Unrollme Inc.; Analysis To Aid Public Comment, 43132-43134 [2019-17815]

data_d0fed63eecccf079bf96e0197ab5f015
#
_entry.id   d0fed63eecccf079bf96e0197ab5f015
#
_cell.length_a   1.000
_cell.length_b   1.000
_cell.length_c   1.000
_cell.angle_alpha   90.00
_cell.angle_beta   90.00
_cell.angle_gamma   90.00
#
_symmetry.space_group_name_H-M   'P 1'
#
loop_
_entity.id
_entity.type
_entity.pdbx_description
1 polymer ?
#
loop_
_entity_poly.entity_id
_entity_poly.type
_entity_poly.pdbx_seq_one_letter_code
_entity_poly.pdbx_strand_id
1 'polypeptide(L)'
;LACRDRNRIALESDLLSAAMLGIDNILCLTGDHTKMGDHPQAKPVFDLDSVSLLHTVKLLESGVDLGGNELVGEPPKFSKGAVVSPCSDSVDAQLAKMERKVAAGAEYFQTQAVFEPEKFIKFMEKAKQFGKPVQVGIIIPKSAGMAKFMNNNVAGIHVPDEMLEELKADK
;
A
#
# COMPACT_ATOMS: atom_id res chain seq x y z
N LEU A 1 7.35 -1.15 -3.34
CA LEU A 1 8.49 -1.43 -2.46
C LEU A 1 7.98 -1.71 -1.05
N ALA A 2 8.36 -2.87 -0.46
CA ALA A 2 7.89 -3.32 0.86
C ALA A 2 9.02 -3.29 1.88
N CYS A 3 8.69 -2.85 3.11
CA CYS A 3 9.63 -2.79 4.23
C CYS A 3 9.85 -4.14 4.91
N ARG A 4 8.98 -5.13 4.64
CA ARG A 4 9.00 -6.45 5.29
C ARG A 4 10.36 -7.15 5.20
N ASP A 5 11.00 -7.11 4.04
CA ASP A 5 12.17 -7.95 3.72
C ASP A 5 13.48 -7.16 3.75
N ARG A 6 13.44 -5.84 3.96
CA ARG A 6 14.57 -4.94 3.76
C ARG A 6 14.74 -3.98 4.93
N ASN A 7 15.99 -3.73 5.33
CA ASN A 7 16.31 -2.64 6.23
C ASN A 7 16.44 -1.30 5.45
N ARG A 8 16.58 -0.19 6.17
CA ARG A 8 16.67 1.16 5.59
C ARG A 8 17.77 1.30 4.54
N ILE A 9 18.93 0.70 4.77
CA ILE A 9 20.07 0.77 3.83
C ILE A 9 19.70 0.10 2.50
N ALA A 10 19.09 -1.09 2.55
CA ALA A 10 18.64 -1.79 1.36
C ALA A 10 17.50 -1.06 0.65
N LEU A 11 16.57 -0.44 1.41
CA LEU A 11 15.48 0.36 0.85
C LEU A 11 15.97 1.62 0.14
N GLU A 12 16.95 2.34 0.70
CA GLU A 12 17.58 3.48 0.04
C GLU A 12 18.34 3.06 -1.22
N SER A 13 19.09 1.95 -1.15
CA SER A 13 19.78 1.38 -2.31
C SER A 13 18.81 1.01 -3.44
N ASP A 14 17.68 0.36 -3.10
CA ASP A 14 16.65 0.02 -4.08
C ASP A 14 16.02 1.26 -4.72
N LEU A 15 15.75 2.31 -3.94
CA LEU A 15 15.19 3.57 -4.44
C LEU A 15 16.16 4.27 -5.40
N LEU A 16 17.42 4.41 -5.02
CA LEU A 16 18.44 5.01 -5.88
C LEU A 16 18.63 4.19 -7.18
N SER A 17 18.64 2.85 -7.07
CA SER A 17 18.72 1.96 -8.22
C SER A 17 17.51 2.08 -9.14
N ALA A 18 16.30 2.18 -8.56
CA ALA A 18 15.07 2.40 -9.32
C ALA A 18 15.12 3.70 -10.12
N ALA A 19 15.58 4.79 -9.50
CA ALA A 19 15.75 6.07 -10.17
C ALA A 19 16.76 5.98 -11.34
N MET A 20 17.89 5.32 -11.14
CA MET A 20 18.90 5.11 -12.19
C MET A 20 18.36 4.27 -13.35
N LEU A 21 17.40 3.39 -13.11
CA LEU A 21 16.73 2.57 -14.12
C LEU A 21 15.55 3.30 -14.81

Download as PDF 43132 Federal Register / Vol. 84, No. 161 / Tuesday, August 20, 2019 / Notices and Order, Further Notice of Proposed Rulemaking and Order on Reconsideration, FCC 18–176 (2018 Rate-of-Return Order). This information collection addresses the requirement that certain carriers with high-cost reporting obligations must file information about their locations which meet their broadband deployment public interest obligations via an electronic portal (‘‘portal’’). The 2016 Rate-of-Return Order required that the Universal Service Administrative Company (USAC) establish the portal so that carriers could file their location data with the portal starting in 2017. The 2016 Rate-of-Return Order required all recipients of Phase II model-based support and rate-of-return carriers to submit geocoded location data and related certifications to the portal. Recipients of Phase II model-based support had been required to file such information in their annual reports due by July 1. The Phase II Auction Order, Alaska Plan Order, and New York Auction Order require carriers to buildout networks capable of meeting their public interest obligations and report, to an online portal, locations to which auction winners had deployed such networks. The Alaska Plan Order also made portal reporting requirements for carriers to submit fiber/microwave middle-mile network maps. This information collection also addresses the new additional offers of modelbased support and increased broadband deployment obligations, and other improvements to the portal. With the new additional offers, there will be more carriers subject to the model-based deployment milestones and fewer carriers remaining on legacy support. Federal Communications Commission. Marlene Dortch, Secretary, Office of the Secretary. [FR Doc. 2019–17805 Filed 8–19–19; 8:45 am] BILLING CODE 6712–01–P FEDERAL TRADE COMMISSION [File No. 172 3139] Unrollme Inc.; Analysis To Aid Public Comment Federal Trade Commission. Proposed consent agreement; request for comment. AGENCY: jbell on DSK3GLQ082PROD with NOTICES ACTION: SUMMARY: The consent agreement in this matter settles alleged violations of federal law prohibiting unfair or deceptive acts or practices. The attached Analysis to Aid Public Comment describes both the allegations in the complaint and the terms of the consent VerDate Sep<11>2014 20:49 Aug 19, 2019 Jkt 247001 order—embodied in the consent agreement—that would settle these allegations. DATES: Comments must be received on or before September 19, 2019. ADDRESSES: Interested parties may file comments online or on paper, by following the instructions in the Request for Comment part of the SUPPLEMENTARY INFORMATION section below. Write: ‘‘Unrollme Inc.; File No. 172 3139’’ on your comment, and file your comment online at https:// www.regulations.gov by following the instructions on the web-based form. If you prefer to file your comment on paper, mail your comment to the following address: Federal Trade Commission, Office of the Secretary, 600 Pennsylvania Avenue NW, Suite CC–5610 (Annex D), Washington, DC 20580, or deliver your comment to the following address: Federal Trade Commission, Office of the Secretary, Constitution Center, 400 7th Street SW, 5th Floor, Suite 5610 (Annex D), Washington, DC 20024. FOR FURTHER INFORMATION CONTACT: Amanda Koulousias (202–326–3334), Bureau of Consumer Protection, Federal Trade Commission, 600 Pennsylvania Avenue NW, Washington, DC 20580. SUPPLEMENTARY INFORMATION: Pursuant to Section 6(f) of the Federal Trade Commission Act, 15 U.S.C. 46(f), and FTC Rule 2.34, 16 CFR 2.34, notice is hereby given that the above-captioned consent agreement containing a consent order to cease and desist, having been filed with and accepted, subject to final approval, by the Commission, has been placed on the public record for a period of thirty (30) days. The following Analysis to Aid Public Comment describes the terms of the consent agreement and the allegations in the complaint. An electronic copy of the full text of the consent agreement package can be obtained from the FTC Home Page (for August 8, 2019), on the World Wide Web, at https:// www.ftc.gov/news-events/commissionactions. You can file a comment online or on paper. For the Commission to consider your comment, we must receive it on or before September 19, 2019. Write ‘‘Unrollme Inc.; File No. 172 3139’’ on your comment. Your comment— including your name and your state— will be placed on the public record of this proceeding, including, to the extent practicable, on the https:// www.regulations.gov website. Postal mail addressed to the Commission is subject to delay due to heightened security screening. As a result, we encourage you to submit your PO 00000 Frm 00034 Fmt 4703 Sfmt 4703 comments online through the https:// www.regulations.gov website. If you prefer to file your comment on paper, write ‘‘Unrollme Inc.; File No. 172 3139’’ on your comment and on the envelope, and mail your comment to the following address: Federal Trade Commission, Office of the Secretary, 600 Pennsylvania Avenue NW, Suite CC–5610 (Annex D), Washington, DC 20580; or deliver your comment to the following address: Federal Trade Commission, Office of the Secretary, Constitution Center, 400 7th Street SW, 5th Floor, Suite 5610 (Annex D), Washington, DC 20024. If possible, submit your paper comment to the Commission by courier or overnight service. Because your comment will be placed on the publicly accessible website at https://www.regulations.gov, you are solely responsible for making sure that your comment does not include any sensitive or confidential information. In particular, your comment should not include any sensitive personal information, such as your or anyone else’s Social Security number; date of birth; driver’s license number or other state identification number, or foreign country equivalent; passport number; financial account number; or credit or debit card number. You are also solely responsible for making sure that your comment does not include any sensitive health information, such as medical records or other individually identifiable health information. In addition, your comment should not include any ‘‘trade secret or any commercial or financial information which . . . is privileged or confidential’’—as provided by Section 6(f) of the FTC Act, 15 U.S.C. 46(f), and FTC Rule 4.10(a)(2), 16 CFR 4.10(a)(2)— including in particular competitively sensitive information such as costs, sales statistics, inventories, formulas, patterns, devices, manufacturing processes, or customer names. Comments containing material for which confidential treatment is requested must be filed in paper form, must be clearly labeled ‘‘Confidential,’’ and must comply with FTC Rule 4.9(c). In particular, the written request for confidential treatment that accompanies the comment must include the factual and legal basis for the request, and must identify the specific portions of the comment to be withheld from the public record. See FTC Rule 4.9(c). Your comment will be kept confidential only if the General Counsel grants your request in accordance with the law and the public interest. Once your comment has been posted on the public FTC website—as legally required by FTC E:\FR\FM\20AUN1.SGM 20AUN1 Federal Register / Vol. 84, No. 161 / Tuesday, August 20, 2019 / Notices jbell on DSK3GLQ082PROD with NOTICES Rule 4.9(b)—we cannot redact or remove your comment from the FTC website, unless you submit a confidentiality request that meets the requirements for such treatment under FTC Rule 4.9(c), and the General Counsel grants that request. Visit the FTC website at http:// www.ftc.gov to read this Notice and the news release describing it. The FTC Act and other laws that the Commission administers permit the collection of public comments to consider and use in this proceeding, as appropriate. The Commission will consider all timely and responsive public comments that it receives on or before September 19, 2019. For information on the Commission’s privacy policy, including routine uses permitted by the Privacy Act, see https://www.ftc.gov/siteinformation/privacy-policy. Analysis of Proposed Consent Order To Aid Public Comment The Federal Trade Commission (‘‘Commission’’) has accepted, subject to final approval, an agreement containing a consent order from Unrollme Inc. (‘‘Unrollme’’). The proposed consent order has been placed on the public record for thirty (30) days for receipt of comments by interested persons. Comments received during this period will become part of the public record. After 30 days, the Commission will again review the agreement and the comments received, and will decide whether it should withdraw from the agreement and take appropriate action or make final the agreement’s proposed order. This matter involves Unrollme’s email management service, which Unrollme has offered to consumers since at least June 2012. Unrollme provides services to consumers to help them manage subscription emails, such as newsletters or marketing emails from retailers. During the sign-up process, Unrollme requires consumers to grant Unrollme full access to the email accounts that they wish to enroll in its services. This permission allows Unrollme to access and scan users’ inboxes for subscription emails to provide its services. Unrollme also provides access to its users’ email accounts to its parent company, Slice Technologies, Inc. (‘‘Slice’’). Slice, a market research company, accesses Unrollme users’ inboxes in order to collect information from the users’ ereceipts, i.e., emailed receipts from businesses following an order or purchase. Slice retains this information, and creates a separate database of anonymous purchase information that it uses in its market research analytics products. VerDate Sep<11>2014 20:49 Aug 19, 2019 Jkt 247001 After learning that Unrollme requires access to their email account(s) during the sign-up process, some consumers declined to grant that permission. The proposed complaint alleges that when consumers initially declined to grant permission to their email account(s), Unrollme violated Section 5 of the FTC Act by making false and deceptive statements designed to encourage the consumer to change his or her mind and grant Unrollme access to his or her email account(s) and continue the signup process. Count I of the proposed complaint alleges that Unrollme represented, directly or indirectly, expressly or by implication, that it would not touch users’ ‘‘personal emails.’’ From at least January 2015 through November 2015, Unrollme’s message to consumers who declined to grant Unrollme access to their email stated, ‘‘It looks like you clicked No thanks. In order to use Unroll.me, you need to tell [your email service provider] to allow us to monitor your emails. Don’t worry, we won’t touch your personal stuff.’’ (Emphasis added). From November 2015 through October 26, 2016, Unrollme’s message to consumers who declined to grant Unrollme access to their email stated, ‘‘Authorization Declined In order to use Unroll.me, you need to authorize us to access your emails. Don’t worry, this is just to watch for those pesky newsletters, we’ll never touch your personal stuff.’’ (Emphasis added). The proposed complaint alleges that these representations were false or misleading because Unrollme grants Slice access to its users’ inboxes, including personal emails in the form of e-receipts, which is then used to collect and sell purchase information contained therein to third parties. Count II of the proposed complaint alleges that Unrollme represented, directly or indirectly, expressly or by implication, that Unrollme required access to users’ inboxes in order to scan for subscription emails. From October 27, 2016, through at least September 2018, Unrollme’s message to consumers who declined to grant Unrollme access to their email has stated, ‘‘Oops! Looks like you declined access’’ and ‘‘Unroll.Me requires access to your inbox so we can scan for subscriptions and allow you to begin clearing out your inbox.’’ The complaint alleges that Unrollme failed to disclose, or failed to disclose adequately, that Unrollme also grants Slice access to its users’ inboxes, which Slice then used to collect and sell purchase information contained in users’ personal emails in the form of ereceipts and that this fact would be PO 00000 Frm 00035 Fmt 4703 Sfmt 4703 43133 material to consumers in their decision to use Unrollme’s services. The proposed order contains injunctive provisions addressing the alleged deceptive conduct. Part I of the proposed order prohibits misrepresentations about the extent to which Unrollme accesses, collects, uses, stores or shares covered information in connection with any product, service or software operated, owned or distributed by Unrollme that requires access to consumer emails. Part II of the proposed order requires Unrollme to send an email notification to all known current users who enrolled in Unrollme’s services after viewing the challenged statements that explains that Unrollme or its parent access or collect email purchase receipts for use in market research products that are sold to third parties. The required notification is contained in Exhibit A of the proposed order. Part III of the proposed order requires Unrollme to delete within 10 days of the entry of the Order all stored email purchase receipts, and all personally identifiable information obtained from those receipts, for all known users who enrolled in Unrollme’s services after viewing the challenged statements. Parts IV through VII of the proposed order are reporting and compliance provisions, which include recordkeeping requirements and provisions requiring Unrollme to provide information or documents necessary for the Commission to monitor compliance. Part VIII states that the proposed order will remain in effect for 20 years, with certain exceptions. The purpose of this analysis is to aid public comment on the proposed order. It is not intended to constitute an official interpretation of the complaint or proposed order, or to modify in any way the proposed order’s terms. By direction of the Commission. April J. Tabor, Acting Secretary. Separate Statement of Commissioner Noah Joshua Phillips I join my colleagues in supporting this settlement, but write separately to highlight the surrounding circumstances, which are relevant to the current privacy debate. As the complaint alleges, Unroll.me offered a free service that helped consumers organize their email inboxes. It supported this free service by allowing its parent company to scan consumers’ emails for purchase-related information, which the parent collected for the anonymized market research it E:\FR\FM\20AUN1.SGM 20AUN1 43134 Federal Register / Vol. 84, No. 161 / Tuesday, August 20, 2019 / Notices jbell on DSK3GLQ082PROD with NOTICES sells. Until around September 2018, the complaint alleges that, in a number of instances, Unroll.me failed adequately to disclose these collection practices, which failure violated the law. Unrelated to the allegations in the complaint, in late 2018, Google announced it would limit third-party apps (like Unroll.me) from using the information in Gmail accounts of consumers for purposes such as market research or advertising.1 Promoted as means to enhance consumer privacy, that decision may also limit consumer choice and competition. Many millions of consumers see value in Unroll.me’s service, which helps them manage the barrage of daily emails crowding their inboxes. Unroll.me has since removed the allegedly deceptive statements and updated its disclosures—consumers may now be better aware of the privacy trade-offs, and continue to use the service. For these consumers, granting access for the collection of purchase data may be a choice worth making. Google’s new privacy restrictions threaten to take that option away from consumers. That may be good for privacy, but not for consumer choice. While Google will retain control of and access to the valuable purchase and other information about consumers contained in their Gmail accounts, other market actors—like Unroll.me and its parent, Rakuten Intelligence, a market research firm—may no longer have access. Google’s restrictions thus potentially ‘‘imperil the business models of some popular email extensions,’’ 2 like Unroll.me. That may be good for privacy, but not for competition. I am not suggesting that Google sought to limit consumer choice or competition, or that it is violating the law. Consumers are focusing increasingly on privacy, and firms like Google may be responding to that demand. But this situation highlights an important aspect of the privacy debate, i.e., the impact that privacy-enhancing decisions may have on consumer choice and competition. There is no right answer, and we as a society may very well choose limitations on consumer choice and competition to protect privacy. Privacy 1 Ben Smith, Project Strobe: Protecting your data, improving our third-party APIs, and sunsetting consumer Google+, Google Safety and Security (Oct. 8, 2018), https://www.blog.google/technology/ safety-security/project-strobe/. 2 Cat Zakrzewski, A small privacy change for Google leads to big disruptions for start-ups, Washington Post (Oct. 15, 2018), https:// www.washingtonpost.com/technology/2018/10/15/ small-privacy-change-google-leads-big-disruptionsstartups/. VerDate Sep<11>2014 20:49 Aug 19, 2019 Jkt 247001 is important. Consumers and policymakers alike must recognize, however, that it comes with tradeoffs. And competition enforcers must be vigilant, recognizing the potential of privacy efforts negatively to impact competition. [FR Doc. 2019–17815 Filed 8–19–19; 8:45 am] BILLING CODE 6750–01–P DEPARTMENT OF HEALTH AND HUMAN SERVICES Centers for Medicare & Medicaid Services [Document Identifier: CMS–1957 and CMS– 10407] Agency Information Collection Activities: Submission for OMB Review; Comment Request Centers for Medicare & Medicaid Services, HHS. ACTION: Notice. AGENCY: SUMMARY: The Centers for Medicare & Medicaid Services (CMS) is announcing an opportunity for the public to comment on CMS’ intention to collect information from the public. Under the Paperwork Reduction Act of 1995 (PRA), federal agencies are required to publish notice in the Federal Register concerning each proposed collection of information, including each proposed extension or reinstatement of an existing collection of information, and to allow a second opportunity for public comment on the notice. Interested persons are invited to send comments regarding the burden estimate or any other aspect of this collection of information, including the necessity and utility of the proposed information collection for the proper performance of the agency’s functions, the accuracy of the estimated burden, ways to enhance the quality, utility, and clarity of the information to be collected, and the use of automated collection techniques or other forms of information technology to minimize the information collection burden. DATES: Comments on the collection(s) of information must be received by the OMB desk officer by September 19, 2019. ADDRESSES: When commenting on the proposed information collections, please reference the document identifier or OMB control number. To be assured consideration, comments and recommendations must be received by the OMB desk officer via one of the following transmissions: OMB, Office of Information and Regulatory Affairs, PO 00000 Frm 00036 Fmt 4703 Sfmt 4703 Attention: CMS Desk Officer, Fax Number: (202) 395–5806 OR, Email: OIRA_submission@omb.eop.gov. To obtain copies of a supporting statement and any related forms for the proposed collection(s) summarized in this notice, you may make your request using one of following: 1. Access CMS’ website address at https://www.cms.gov/Regulations-andGuidance/Legislation/Paperwork ReductionActof1995/PRA-Listing.html. 1. Email your request, including your address, phone number, OMB number, and CMS document identifier, to Paperwork@cms.hhs.gov. 2. Call the Reports Clearance Office at (410) 786–1326. FOR FURTHER INFORMATION CONTACT: William Parham at (410) 786–4669. SUPPLEMENTARY INFORMATION: Under the Paperwork Reduction Act of 1995 (PRA) (44 U.S.C. 3501–3520), federal agencies must obtain approval from the Office of Management and Budget (OMB) for each collection of information they conduct or sponsor. The term ‘‘collection of information’’ is defined in 44 U.S.C. 3502(3) and 5 CFR 1320.3(c) and includes agency requests or requirements that members of the public submit reports, keep records, or provide information to a third party. Section 3506(c)(2)(A) of the PRA (44 U.S.C. 3506(c)(2)(A)) requires federal agencies to publish a 30-day notice in the Federal Register concerning each proposed collection of information, including each proposed extension or reinstatement of an existing collection of information, before submitting the collection to OMB for approval. To comply with this requirement, CMS is publishing this notice that summarizes the following proposed collection(s) of information for public comment: 1. Type of Information Collection Request: Extension without change of a currently approved collection; Title of Information Collection: Social Security Office Report of State Buy-in Problem; Use: The statutory authority for the State Buy-in program is Section 1843 of the Social Security Act, amended through 1989. Under Section 1843, a State can enter into an agreement to provide Medicare protection to individuals who are members of a Buyin coverage group, as specified in the State’s Buy-in agreement. The Code of Federal Regulations at 42 CFR Section 407.40 provides for States to enroll in Medicare and pay the premiums for all eligible members covered under a Buyin coverage group. Individuals enrolled in Medicare through the Buy-in program must be eligible for Medicare and be an eligible member of a Buy-in coverage E:\FR\FM\20AUN1.SGM 20AUN1